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News / Sports / Outdoors

The reality of the Chinook trail

By Al Thomas, Columbian Outdoors Reporter
Published: August 7, 2014, 12:00am
2 Photos
Whitney La Ruffa, left, and Liz Thomas take a break atop Angels Rest on the Oregon side of the Columbia River Gorge.
Whitney La Ruffa, left, and Liz Thomas take a break atop Angels Rest on the Oregon side of the Columbia River Gorge. Photo Gallery

For Whitney La Ruffa and Brian Boshart, the Chinook Trail is much more than a proposed route encircling the Columbia Gorge from the metro area to Maryhill.

The two Portland hikers, along with Liz Thomas of Colorado, started walking at Clark County’s Moulton Falls Park in late June and 11 days later finished at Angels Rest at the west end of the Gorge in Oregon.

The approximately 290-mile trek was done all on foot — except for the one mile crossing of the U.S. Highway 97 bridge between Maryhill, Wash., and Biggs Junction, Ore.

“Part of the intrigue of it was it’s in our backyard,” said La Ruffa, 37, a hardwood lumber broker and president of the American Long Distance Hiking Assocation-West. “How many places in the world can you walk out of your house, get a 45-minute ride and go on a close to 300-mile walk through some of the most beautiful areas of the Northwest?”

For the uninitiated, the Chinook Trail is the brainchild of Don Cannard and the late Ed Robertson, lifelong hiking partners and Vancouver elementary school principals. In 1986, standing on the summit of Silver Star Mountain, Cannard and Robertson dreamed of a trail going through the Columbia Gorge.

The Chinook Trail vision uses portions of existing trails. In 1994, the first new section connecting Washington’s Larch and Silver Star mountains was completed.

La Ruffa wasn’t looking to make a statement about the Chinook Trail. Last fall, he simply was planning his two-week summer vacation for 2014.

La Ruffa has hiked the Appalachian Trail (2,180 miles), Allegheny Highlands trail (330 miles), John Muir trail in California (211 miles), Wonderland trail around Mount Rainier (97 miles) and Tahoe Rim trail (175 miles).

“I needed another trail that’s similar — between 100 and 300 miles that’s on the West Coast — that I could go hike,” he said. “I just happened to stumble across a listing for Chinook Trail.”

He did research and learned the Chinook Trail is a work in progress and far from a finished route.

“I took it upon myself to put together the hike,” La Ruffa said. “I wanted to hike through the Gorge and I wanted to do something on no one had ever done, so I just started pulling this route together.”

He invited Boshart, 42, a gift store owner, and Thomas, 28, a professional long distance hiker, to join him.

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“I live here,” Boshart said. “I go in the Gorge all the time. This just tied everything together. It connected it all.”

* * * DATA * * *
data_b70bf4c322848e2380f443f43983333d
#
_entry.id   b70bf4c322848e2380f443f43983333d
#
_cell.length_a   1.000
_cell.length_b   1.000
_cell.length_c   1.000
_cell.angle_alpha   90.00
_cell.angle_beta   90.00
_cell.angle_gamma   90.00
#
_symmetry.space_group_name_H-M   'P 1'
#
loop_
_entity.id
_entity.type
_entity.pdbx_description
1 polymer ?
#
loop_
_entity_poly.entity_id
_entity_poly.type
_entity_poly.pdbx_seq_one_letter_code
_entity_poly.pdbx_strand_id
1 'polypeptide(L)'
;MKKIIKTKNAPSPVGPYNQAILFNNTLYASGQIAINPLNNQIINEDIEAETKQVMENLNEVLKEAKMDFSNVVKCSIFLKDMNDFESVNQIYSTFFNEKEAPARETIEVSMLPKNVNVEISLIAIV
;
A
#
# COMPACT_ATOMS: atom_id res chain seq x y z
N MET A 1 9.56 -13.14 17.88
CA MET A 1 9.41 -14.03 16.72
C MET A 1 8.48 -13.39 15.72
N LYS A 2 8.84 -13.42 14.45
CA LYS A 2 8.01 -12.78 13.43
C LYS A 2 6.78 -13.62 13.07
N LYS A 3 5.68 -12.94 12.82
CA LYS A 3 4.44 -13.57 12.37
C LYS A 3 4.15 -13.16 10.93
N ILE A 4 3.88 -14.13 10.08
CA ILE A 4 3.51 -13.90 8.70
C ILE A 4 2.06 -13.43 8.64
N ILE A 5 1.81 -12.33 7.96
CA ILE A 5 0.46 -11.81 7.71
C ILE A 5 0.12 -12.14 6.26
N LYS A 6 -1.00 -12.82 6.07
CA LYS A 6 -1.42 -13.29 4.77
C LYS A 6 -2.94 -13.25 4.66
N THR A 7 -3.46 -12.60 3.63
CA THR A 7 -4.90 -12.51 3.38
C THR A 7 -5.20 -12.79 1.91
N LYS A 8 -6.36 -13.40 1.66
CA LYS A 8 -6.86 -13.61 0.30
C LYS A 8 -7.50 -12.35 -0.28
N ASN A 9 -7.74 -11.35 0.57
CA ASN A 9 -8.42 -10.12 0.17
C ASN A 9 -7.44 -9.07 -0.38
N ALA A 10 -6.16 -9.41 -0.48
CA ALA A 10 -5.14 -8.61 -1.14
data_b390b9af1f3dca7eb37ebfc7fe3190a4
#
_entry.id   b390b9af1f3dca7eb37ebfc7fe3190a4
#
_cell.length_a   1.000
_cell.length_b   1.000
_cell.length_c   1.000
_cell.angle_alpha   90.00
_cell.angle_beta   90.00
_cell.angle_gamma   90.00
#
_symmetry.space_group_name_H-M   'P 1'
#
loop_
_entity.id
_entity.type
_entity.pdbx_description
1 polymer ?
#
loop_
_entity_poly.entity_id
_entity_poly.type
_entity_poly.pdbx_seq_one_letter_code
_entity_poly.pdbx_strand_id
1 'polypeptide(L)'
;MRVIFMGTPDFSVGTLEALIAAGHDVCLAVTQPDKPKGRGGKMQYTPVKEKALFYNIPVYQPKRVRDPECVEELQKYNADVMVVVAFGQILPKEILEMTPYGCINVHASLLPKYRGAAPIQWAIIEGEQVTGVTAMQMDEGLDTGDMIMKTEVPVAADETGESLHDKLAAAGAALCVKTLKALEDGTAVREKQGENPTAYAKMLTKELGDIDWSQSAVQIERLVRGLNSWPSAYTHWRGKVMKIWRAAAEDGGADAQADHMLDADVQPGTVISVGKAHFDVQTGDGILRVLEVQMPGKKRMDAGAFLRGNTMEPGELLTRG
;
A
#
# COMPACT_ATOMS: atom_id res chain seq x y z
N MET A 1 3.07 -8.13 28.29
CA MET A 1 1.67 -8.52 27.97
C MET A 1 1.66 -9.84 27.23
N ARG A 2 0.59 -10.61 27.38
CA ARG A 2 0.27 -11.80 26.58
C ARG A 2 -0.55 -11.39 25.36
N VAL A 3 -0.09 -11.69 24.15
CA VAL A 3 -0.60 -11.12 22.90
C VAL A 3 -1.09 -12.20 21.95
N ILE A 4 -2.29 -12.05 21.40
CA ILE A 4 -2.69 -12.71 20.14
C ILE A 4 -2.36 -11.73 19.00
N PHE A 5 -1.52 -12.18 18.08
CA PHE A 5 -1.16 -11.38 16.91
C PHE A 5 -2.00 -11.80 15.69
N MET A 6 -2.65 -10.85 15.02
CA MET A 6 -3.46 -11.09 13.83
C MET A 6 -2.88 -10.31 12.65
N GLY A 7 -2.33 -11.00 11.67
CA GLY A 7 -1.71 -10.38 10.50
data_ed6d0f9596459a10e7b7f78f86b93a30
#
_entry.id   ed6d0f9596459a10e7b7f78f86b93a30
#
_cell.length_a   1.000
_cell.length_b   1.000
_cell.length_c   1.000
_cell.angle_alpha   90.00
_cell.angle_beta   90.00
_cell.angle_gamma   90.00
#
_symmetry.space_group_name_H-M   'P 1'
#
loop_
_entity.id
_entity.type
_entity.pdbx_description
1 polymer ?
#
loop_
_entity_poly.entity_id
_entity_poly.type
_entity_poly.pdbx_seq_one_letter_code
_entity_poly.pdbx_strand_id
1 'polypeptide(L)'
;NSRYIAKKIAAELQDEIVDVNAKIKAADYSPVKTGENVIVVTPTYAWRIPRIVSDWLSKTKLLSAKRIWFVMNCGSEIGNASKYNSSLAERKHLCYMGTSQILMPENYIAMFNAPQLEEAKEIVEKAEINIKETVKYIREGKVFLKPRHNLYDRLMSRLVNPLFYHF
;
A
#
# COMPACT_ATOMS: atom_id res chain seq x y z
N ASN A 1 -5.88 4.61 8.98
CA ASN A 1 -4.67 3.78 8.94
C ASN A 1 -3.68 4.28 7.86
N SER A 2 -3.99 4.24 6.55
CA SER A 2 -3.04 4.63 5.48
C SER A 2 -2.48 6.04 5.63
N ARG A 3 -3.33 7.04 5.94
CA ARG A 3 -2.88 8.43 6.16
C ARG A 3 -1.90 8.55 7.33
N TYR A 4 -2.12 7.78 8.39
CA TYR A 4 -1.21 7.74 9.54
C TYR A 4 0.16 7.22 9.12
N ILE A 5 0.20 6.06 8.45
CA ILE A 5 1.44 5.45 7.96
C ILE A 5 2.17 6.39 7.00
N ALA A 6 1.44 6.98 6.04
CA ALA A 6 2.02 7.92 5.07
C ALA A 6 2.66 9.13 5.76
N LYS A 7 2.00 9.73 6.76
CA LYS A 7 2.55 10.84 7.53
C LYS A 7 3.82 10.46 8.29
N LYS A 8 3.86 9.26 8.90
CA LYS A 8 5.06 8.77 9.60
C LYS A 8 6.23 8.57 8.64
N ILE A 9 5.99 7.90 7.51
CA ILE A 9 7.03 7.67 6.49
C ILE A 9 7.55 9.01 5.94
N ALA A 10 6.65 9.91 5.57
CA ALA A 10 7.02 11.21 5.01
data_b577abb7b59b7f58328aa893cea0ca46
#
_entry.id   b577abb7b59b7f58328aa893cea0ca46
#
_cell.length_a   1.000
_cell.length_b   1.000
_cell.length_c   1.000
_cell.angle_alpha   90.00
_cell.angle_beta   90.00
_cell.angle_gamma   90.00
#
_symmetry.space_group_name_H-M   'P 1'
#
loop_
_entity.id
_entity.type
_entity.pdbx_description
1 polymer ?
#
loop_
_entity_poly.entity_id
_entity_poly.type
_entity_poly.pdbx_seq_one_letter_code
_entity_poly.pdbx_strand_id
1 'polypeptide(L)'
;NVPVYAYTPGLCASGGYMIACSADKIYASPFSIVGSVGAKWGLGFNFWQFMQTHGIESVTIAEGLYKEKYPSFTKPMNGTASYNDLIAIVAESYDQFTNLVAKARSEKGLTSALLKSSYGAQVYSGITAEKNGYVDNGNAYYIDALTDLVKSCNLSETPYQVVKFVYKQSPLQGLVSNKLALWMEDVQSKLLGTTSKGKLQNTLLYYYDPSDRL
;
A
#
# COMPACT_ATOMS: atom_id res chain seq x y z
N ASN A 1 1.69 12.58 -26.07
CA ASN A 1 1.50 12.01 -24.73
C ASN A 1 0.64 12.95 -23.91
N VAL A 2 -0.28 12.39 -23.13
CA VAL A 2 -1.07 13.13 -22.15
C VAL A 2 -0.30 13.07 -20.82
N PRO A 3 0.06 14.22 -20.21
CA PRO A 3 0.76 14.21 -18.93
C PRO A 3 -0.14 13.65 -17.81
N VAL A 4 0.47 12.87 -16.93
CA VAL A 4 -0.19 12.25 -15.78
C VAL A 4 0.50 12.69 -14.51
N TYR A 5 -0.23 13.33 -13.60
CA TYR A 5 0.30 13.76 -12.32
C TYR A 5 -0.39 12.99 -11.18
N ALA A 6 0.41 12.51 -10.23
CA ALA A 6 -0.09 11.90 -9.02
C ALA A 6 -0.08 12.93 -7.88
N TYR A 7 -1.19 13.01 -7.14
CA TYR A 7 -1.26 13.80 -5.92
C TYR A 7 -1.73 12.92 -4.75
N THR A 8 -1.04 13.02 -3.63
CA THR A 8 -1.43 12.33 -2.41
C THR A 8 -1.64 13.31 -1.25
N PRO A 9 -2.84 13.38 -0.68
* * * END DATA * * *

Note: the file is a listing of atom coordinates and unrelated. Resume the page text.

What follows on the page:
Boshart has hiked the Pacific Crest trail (2,650 miles), twice, the Appalachian trail, the Continental Divide trail (3,000 miles), the Pacific Northwest trail (1,200 miles) and the Oregon Desert trail (800 miles).

Thomas has hiked the Appalachian trail twice and holds the AT speed record for an unsupported hike, plus the PCT, CDT, Tahoe Rim and Colorado trail (500 miles).

The trio faced challenges along the way. They could not locate Snag Creek trail, which would have put on them on the Pacific Crest trail many miles sooner and lessen the road miles.

State Highway 141 from Husum to White Salmon and U.S. Highway 97 from the junction with state Highway 14 down to Maryhill State Park had narrow shoulders and were not the most pleasant of walks, La Ruffa said.

“It wasn’t like an Oregon-Washington experience,” he said. “It’s more like an east-and-west experience.”

Boshart and La Ruffa both rave about the folks they met.

“They were just very welcoming and interested in what we were doing and inquisitive,” La Ruffa said.

Boshart said routes that blend trails with sections of road are the future of long-distance hiking.

“It’s too much work to put together a whole trail system,” he said.

La Ruffa agreed.

“For something like the Chinook Trail, I think they’ll never have the funding or the means to make a continuous foot path through the Gorge. There’s also private land.”

He said he believes Chinook Trail advocates need to encourage hikers to get out and walk a route similar to his.

“As more and more people use the trail, and it becomes more of a thing people do, that will eventually bring the awareness and funding,” said La Ruffa.

He also said the Chinook Trail Association should “prioritize the roughest spots.”

Among those would be fixing Snag Creek trail and finding a better way between Husum and White Salmon.

La Ruffa and Boshart said they’d hike their Chinook Trail route again.

“If I did it, I’d do it in another 20 years to see how it’s changed,” La Ruffa said.

Columbian Outdoors Reporter